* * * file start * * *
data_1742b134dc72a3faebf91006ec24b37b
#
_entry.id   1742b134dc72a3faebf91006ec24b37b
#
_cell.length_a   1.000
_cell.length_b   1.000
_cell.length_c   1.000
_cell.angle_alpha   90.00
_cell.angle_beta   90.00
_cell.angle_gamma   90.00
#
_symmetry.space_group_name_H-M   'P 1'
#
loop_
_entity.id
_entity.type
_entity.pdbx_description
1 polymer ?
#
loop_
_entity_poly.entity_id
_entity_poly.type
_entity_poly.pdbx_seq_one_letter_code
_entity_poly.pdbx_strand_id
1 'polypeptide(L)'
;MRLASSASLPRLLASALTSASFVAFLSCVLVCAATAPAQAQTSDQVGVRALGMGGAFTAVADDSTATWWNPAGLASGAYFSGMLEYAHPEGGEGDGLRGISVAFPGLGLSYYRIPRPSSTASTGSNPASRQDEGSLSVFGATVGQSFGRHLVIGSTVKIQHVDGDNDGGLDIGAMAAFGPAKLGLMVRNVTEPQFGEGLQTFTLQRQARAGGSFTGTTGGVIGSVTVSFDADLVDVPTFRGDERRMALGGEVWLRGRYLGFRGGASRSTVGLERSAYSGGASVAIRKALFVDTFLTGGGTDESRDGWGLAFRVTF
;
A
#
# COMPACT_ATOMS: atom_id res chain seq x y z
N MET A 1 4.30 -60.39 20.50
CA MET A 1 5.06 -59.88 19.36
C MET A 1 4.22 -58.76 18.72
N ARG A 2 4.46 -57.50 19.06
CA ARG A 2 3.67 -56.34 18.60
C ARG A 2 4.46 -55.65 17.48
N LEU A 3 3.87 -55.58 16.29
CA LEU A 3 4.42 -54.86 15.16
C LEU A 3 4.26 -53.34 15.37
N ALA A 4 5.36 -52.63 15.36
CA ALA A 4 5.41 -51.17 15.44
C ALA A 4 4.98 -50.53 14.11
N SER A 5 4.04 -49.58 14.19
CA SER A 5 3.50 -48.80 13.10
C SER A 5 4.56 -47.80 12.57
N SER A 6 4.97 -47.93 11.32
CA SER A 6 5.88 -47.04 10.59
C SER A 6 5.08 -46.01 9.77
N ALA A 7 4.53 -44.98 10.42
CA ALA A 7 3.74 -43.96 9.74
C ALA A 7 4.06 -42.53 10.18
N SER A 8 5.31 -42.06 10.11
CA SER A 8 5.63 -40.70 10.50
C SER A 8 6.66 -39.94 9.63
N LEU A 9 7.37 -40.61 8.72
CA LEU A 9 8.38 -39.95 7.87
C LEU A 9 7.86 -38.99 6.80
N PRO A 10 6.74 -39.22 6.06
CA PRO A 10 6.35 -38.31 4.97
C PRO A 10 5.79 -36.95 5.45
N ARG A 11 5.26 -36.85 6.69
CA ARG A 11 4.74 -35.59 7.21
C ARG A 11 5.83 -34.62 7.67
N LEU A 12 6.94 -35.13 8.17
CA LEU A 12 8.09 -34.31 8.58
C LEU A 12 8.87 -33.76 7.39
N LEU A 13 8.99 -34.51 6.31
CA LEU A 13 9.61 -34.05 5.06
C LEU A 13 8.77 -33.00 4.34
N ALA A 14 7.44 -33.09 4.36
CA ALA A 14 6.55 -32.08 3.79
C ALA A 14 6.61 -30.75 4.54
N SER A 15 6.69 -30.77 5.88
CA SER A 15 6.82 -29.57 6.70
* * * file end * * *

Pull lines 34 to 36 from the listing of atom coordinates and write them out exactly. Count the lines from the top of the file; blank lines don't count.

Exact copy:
N ARG A 2 4.46 -57.50 19.06
CA ARG A 2 3.67 -56.34 18.60
C ARG A 2 4.46 -55.65 17.48